Janet Yellen's term as the Federal Reserve chairperson is coming to an end, and President Trump is in the works at picking a replacement -- a choice that will have massive ramifications on the market for years to come.
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In this week's episode of Industry Focus: Financials, our podcast hosts go into who the top two candidates are for the position, and how each of them will affect the future of the Fed and the American economy. Then, the hosts dive into some of the biggest changes that might get pushed through the Fed, depending on which candidate gets elected -- from a potential repeal or reworking of Dodd-Frank, to big changes to the Volcker Rule, and more.
A full transcript follows the video.
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This video was recorded on Oct. 2, 2017.
Michael Douglass: Welcome to Industry Focus, the podcast that dives into a different sector of the stock market every day. It's Monday, Oct. 2, and we're talking about the Fed. I'm your host, Michael Douglass, filling in for Gaby Lapera this week, and I'm joined in the studio by John Maxfield. John, great to have you back on the show!
John Maxfield: Michael Douglass, it's such a pleasure to be on the show with you. It's been a long time, my friend! A long time.
Douglass: It has. Longtime Industry Focus listeners will remember I used to run the Financials show. It must have been, what, two and a half years ago? Three years ago? Something like that?
Maxfield: It feels like an enormous amount of time ago. I want to say something about you, Michael Douglass, to our listeners. OK?
Douglass: Oh, wow. Here it goes.
Maxfield: When did you join The Motley Fool?
Douglass: It would have been January 2014.
Maxfield: January 2014. I joined a few years before that. So I've been able to see Michael Douglass' full ascent at The Motley Fool. And let me tell you something, listeners. Michael Douglass is one of those extraordinarily talented individuals. And I'm not just saying this because we work together and all this stuff. But it's been so much fun watching you, Michael, not only because you've gotten, in such a short amount of time, good at the whole Industry Focus thing and all that kind of stuff, and the editorial aspects of managing, but you've also become such a good writer. And to see all of those things progress at such a quick pace, it's been a fun thing to watch.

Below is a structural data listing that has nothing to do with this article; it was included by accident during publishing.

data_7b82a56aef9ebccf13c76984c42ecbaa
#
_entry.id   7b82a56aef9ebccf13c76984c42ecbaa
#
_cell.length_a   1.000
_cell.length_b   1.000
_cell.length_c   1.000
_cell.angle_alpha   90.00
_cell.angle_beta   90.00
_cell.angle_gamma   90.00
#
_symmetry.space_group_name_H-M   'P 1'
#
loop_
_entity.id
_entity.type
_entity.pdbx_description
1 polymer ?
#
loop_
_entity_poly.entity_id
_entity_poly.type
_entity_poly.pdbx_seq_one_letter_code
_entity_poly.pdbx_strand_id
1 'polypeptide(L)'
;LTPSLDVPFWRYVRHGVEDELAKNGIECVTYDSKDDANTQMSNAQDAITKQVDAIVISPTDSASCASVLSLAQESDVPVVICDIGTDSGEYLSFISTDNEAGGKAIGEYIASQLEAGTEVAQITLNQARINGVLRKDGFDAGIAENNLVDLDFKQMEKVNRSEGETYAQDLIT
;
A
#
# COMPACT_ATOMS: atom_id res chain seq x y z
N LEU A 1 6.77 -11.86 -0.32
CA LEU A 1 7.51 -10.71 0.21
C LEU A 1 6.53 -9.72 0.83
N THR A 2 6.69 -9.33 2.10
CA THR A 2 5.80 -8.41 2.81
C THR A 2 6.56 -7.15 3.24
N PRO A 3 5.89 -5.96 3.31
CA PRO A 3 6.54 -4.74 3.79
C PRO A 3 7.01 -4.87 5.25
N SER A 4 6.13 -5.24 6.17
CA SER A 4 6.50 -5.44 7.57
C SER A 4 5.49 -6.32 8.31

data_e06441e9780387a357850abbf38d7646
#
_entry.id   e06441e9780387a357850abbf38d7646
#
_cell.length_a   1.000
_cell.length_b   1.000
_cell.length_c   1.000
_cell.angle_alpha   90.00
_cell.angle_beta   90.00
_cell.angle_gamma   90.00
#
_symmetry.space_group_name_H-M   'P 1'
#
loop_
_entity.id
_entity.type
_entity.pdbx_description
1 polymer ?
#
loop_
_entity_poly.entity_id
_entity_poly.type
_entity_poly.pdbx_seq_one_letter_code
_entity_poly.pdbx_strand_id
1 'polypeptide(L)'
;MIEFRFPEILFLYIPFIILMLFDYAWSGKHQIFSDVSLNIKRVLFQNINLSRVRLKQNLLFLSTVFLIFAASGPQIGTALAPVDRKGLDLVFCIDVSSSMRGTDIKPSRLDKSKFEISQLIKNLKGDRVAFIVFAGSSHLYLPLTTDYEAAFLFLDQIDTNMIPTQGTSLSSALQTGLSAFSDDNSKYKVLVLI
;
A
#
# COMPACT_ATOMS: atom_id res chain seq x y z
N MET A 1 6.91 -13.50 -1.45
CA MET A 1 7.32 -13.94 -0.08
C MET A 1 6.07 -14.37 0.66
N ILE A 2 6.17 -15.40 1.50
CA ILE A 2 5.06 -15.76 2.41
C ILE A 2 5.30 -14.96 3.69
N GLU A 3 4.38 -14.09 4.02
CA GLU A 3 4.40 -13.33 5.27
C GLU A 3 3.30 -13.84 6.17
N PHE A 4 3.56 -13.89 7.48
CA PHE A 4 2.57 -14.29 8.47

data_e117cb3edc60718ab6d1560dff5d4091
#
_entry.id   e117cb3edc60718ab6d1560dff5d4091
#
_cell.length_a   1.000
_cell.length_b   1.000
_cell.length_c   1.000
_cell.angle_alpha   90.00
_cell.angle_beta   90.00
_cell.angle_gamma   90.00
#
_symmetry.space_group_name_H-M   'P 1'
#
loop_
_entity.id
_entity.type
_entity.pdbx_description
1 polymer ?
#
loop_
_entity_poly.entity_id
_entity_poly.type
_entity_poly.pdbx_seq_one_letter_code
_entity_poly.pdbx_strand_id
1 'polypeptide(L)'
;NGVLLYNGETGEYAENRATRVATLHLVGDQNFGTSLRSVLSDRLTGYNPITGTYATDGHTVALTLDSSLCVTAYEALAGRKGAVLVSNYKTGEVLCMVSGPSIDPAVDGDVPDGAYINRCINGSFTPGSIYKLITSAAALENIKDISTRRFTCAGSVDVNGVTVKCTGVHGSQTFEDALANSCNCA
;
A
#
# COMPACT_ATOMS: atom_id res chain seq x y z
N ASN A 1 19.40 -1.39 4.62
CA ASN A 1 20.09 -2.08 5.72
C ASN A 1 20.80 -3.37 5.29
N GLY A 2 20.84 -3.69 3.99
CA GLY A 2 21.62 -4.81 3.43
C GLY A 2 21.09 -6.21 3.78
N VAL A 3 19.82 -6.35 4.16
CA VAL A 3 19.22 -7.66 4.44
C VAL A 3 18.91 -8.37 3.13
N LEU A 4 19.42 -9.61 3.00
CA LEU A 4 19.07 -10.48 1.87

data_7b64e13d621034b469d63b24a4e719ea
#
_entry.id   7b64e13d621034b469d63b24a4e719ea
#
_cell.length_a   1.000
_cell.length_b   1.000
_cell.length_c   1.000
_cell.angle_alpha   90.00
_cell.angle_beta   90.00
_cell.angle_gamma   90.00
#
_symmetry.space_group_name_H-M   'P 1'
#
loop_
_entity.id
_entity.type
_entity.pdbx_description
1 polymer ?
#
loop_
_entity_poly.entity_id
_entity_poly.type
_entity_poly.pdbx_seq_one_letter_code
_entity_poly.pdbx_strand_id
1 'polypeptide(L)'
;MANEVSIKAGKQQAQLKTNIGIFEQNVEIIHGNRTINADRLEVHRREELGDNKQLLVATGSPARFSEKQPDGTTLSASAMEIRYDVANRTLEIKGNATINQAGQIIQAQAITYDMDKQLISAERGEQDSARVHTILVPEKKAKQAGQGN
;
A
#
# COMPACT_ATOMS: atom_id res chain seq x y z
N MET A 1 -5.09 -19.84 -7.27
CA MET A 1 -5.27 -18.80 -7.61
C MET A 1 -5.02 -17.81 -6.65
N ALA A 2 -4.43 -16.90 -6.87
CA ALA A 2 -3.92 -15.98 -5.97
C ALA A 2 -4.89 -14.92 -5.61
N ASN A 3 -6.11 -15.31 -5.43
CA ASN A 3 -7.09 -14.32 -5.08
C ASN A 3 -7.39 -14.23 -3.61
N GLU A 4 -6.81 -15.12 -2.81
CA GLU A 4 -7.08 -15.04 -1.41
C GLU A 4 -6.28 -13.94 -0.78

Douglass: Well, thank you, John. Listeners will note that I am blushing. That was not planned. Thank you, John, that's very kind of you! It's OK, I'll send you a picture later. [laughs]
Maxfield: Another picture? God, you're sending me them all the time. [laughs]
Douglass: So a couple of important things to note with the Fed. The first is that the hunt for a new Fed chair has begun. And there are, in a lot of ways, two big opposing camps here that President Trump may choose to favor one or the other. We wanted to talk through those. And then we'll talk through regulatory stuff. But first, let's talk about the two major different ideas as to how the Fed should function.
Maxfield: When you think about the Federal Reserve, I think a lot of people obviously know what the Federal Reserve is. But when you switch out Federal Reserve governors, you really have to know quite a bit about how it operates and how the financial system to really appreciate how big of a decision this could be at certain juncture points in time. And we're at one of those junctures right now.
Janet Yellen's term is coming to an end, and President Trump is trying to figure out who the next person is that should replace her. And he has a choice between two starkly different ideological camps. On one side, we have a guy like Jerome Powell, who's already a member of the Federal Reserve Board of Governors. Very respected man. But all the indications that we have thus far imply that he will continue the current force that Janet Yellen has set. What that means is, continue to gradually increase interest rates as the data from the economy comes in and supports that. The second is to continue to have a heavy regulatory presence in the banking industry. Of course, this is all the result of Dodd-Frank and reaction to the financial crisis. So that's on one side.
Douglass: And on the other ...
Maxfield: There's another side. The other side is represented by a guy named Kevin Warsh. And Kevin Warsh is also a former Fed governor. He was a Fed governor from 2006 to 2011, whereas Jerome Powell is still a Fed governor. Kevin Warsh is more of the ilk that he thinks you should come in and, as opposed to gradually continue the current course, that you should dramatically reform the Federal Reserve from a variety of different angles. One of the things that he has argued in the past in a Wall Street Journal Fed piece is that the Federal Reserve is too confident and too reliant on its data analytics and data analysis, because you're analyzing things that are so difficult to predict in the future. You're relying on these precise models about really imprecise things. And that's an overarching belief of his. And that would impact the rate at which you would increase interest rates, because if you're looking at the data really closely to determine if and when to raise interest rates, that's going to dictate that whole thing. But if you don't think the data should be given as much respect, then you're going to be making that decision outside of that channel.